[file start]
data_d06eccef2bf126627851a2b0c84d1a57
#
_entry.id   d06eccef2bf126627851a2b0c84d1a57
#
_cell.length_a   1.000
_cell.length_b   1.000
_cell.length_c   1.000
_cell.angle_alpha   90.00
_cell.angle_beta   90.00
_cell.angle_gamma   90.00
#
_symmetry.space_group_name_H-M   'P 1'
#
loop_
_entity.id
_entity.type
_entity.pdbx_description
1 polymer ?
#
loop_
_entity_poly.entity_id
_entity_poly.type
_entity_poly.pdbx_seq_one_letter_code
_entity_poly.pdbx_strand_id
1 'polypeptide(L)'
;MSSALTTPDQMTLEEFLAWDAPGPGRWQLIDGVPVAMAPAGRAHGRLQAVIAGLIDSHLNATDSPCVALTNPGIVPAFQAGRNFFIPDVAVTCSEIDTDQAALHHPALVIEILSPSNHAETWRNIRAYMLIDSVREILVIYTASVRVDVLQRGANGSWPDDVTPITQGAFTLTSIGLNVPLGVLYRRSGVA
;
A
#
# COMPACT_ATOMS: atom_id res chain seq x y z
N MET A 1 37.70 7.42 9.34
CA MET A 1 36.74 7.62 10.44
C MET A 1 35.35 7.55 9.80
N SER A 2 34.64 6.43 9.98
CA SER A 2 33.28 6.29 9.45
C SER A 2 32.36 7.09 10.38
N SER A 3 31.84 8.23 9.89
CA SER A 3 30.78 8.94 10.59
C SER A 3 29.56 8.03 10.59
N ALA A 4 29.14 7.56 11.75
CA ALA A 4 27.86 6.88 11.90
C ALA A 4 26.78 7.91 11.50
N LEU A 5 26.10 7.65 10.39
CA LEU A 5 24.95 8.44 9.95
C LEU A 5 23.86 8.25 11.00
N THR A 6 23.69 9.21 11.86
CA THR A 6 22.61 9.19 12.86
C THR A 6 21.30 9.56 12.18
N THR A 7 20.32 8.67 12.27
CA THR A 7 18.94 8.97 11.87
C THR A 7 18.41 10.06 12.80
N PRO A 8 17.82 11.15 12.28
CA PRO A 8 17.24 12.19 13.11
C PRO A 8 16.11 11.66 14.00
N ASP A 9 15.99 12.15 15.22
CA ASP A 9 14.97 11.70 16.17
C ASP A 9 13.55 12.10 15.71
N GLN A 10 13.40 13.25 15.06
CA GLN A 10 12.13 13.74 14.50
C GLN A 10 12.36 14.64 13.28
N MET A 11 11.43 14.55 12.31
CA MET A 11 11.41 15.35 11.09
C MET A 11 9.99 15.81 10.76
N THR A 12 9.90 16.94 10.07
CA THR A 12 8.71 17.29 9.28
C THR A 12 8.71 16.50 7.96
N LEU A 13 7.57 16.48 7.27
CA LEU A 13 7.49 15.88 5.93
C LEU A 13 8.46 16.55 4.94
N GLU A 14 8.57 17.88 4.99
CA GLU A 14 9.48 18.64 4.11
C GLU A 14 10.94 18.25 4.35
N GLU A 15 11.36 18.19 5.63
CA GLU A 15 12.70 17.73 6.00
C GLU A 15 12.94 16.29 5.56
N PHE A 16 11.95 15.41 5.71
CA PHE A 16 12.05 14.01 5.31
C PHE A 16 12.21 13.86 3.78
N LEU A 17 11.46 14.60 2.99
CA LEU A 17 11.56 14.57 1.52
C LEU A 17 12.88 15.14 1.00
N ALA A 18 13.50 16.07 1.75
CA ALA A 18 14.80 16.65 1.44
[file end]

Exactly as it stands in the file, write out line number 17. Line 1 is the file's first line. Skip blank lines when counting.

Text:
_entity.pdbx_description